Fostering FAQs

What is required of me as a foster parent?

You will be asked to perform the following as a foster parent:

  • Treat the foster pet as a member of your own family. You ensure that your foster pet is provided with basic necessities such as food, water, shelter, exercise, socialization and love.
  • In some cases, it may be necessary to bring your foster pet to the veterinarian for follow-up medical treatment and care. In these cases, you will need to closely follow veterinarian instructions, and administer medication to aid in your foster pet’s recovery.
  • In other cases, it may be necessary to take your foster to obedience classes to better prepare him/her for adoption.
  • Provide us with pictures and ongoing updates about how your foster pet is progressing.
  • Network your foster pet in any available manner, such as social media, or attending events, to get your foster pet exposure to potential adopters.
  • Bring your foster pet to organized adoption events on the weekends, which usually requires you drop off your pet at the adoption event location for several hours and then pick them up again at the conclusion of the event.
  • Speak to potential adopters to answer any questions they may have regarding your foster pet and facilitate a meeting with potential adopters.

Who covers the expenses of my foster pet?
We will reimburse you for all approved expenses for the care of your foster pet, including required medical treatment, medications, obedience classes, food, and flea treatment. Additionally, a daily stipend for fostering is also available.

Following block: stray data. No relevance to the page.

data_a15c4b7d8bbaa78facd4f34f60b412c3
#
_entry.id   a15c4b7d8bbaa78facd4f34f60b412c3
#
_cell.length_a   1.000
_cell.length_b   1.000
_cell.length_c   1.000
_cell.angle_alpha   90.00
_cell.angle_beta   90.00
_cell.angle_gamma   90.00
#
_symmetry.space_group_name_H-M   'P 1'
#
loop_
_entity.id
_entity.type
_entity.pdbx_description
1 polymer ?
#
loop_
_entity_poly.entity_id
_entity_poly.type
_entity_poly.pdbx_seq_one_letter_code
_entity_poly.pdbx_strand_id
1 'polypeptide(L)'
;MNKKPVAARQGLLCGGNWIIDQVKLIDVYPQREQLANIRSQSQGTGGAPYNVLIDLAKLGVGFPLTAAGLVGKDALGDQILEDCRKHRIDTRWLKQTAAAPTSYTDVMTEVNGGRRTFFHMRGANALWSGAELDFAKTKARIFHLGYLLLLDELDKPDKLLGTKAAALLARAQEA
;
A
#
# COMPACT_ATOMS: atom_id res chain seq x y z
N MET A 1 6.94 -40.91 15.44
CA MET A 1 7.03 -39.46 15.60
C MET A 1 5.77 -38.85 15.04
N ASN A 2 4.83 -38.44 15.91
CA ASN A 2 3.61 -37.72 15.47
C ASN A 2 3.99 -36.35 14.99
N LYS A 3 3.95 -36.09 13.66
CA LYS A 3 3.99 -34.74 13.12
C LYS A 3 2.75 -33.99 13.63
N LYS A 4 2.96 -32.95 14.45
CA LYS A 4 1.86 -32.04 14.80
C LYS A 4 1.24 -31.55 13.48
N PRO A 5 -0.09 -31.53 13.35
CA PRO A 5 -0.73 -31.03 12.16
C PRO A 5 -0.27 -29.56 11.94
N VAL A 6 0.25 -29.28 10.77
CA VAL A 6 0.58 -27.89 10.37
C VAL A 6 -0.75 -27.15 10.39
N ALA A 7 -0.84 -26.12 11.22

I’m not home all the time. Can I still foster?

Yes. However, the time you regularly spend away from home will be a consideration in which animals we ask you to foster.

How long will I have the pet?

It’s hard to say. Some animals are adopted very quickly. Some animals have taken months, or even years to get adopted. With active efforts, many animals are placed in about 6 months. We also have other animals that we take into our care and place in “permanent foster,” which is sort of like hospice care for a pet.

I have pets of my own. Can I still foster?

Yes, but the species, sex and temperament of your pet(s) will be a consideration as to which animals we place with you.

  • Some animals cannot be altered before placement in their foster home due to a medical condition. Therefore, if you have pets of the same species as your foster pet, your pet(s) must be spayed or neutered.
  • You must also able to provide proof of vaccinations for any of your personal pets that are of the same species as your foster pet, such as DHLPP, rabies and bordetella for dogs, FVRCP for cats, and rabies for cats that are not kept strictly indoors. This is for the protection of your pets. It is very common for dogs from shelters to have kennel cough. Therefore, It is highly recommended that any personal dogs be vaccinated for bordetella every six months, instead of the usual annual vaccination.

How hard is it to give up a foster pet?

If you are like most people that care enough to foster, you do develop a bond and become attached to your foster pet. This should be a consideration for families with children before agreeing to foster. However, once you receive updates about how well your foster pet is doing in their new home, you will soon learn that rewarding feeling that all experienced fosters will tell you about: the feeling of knowing that your foster pet is now in a loving new home, and that you helped not only that pet, but you helped that family find their soul-pet. It is a wonderful, heartwarming feeling.


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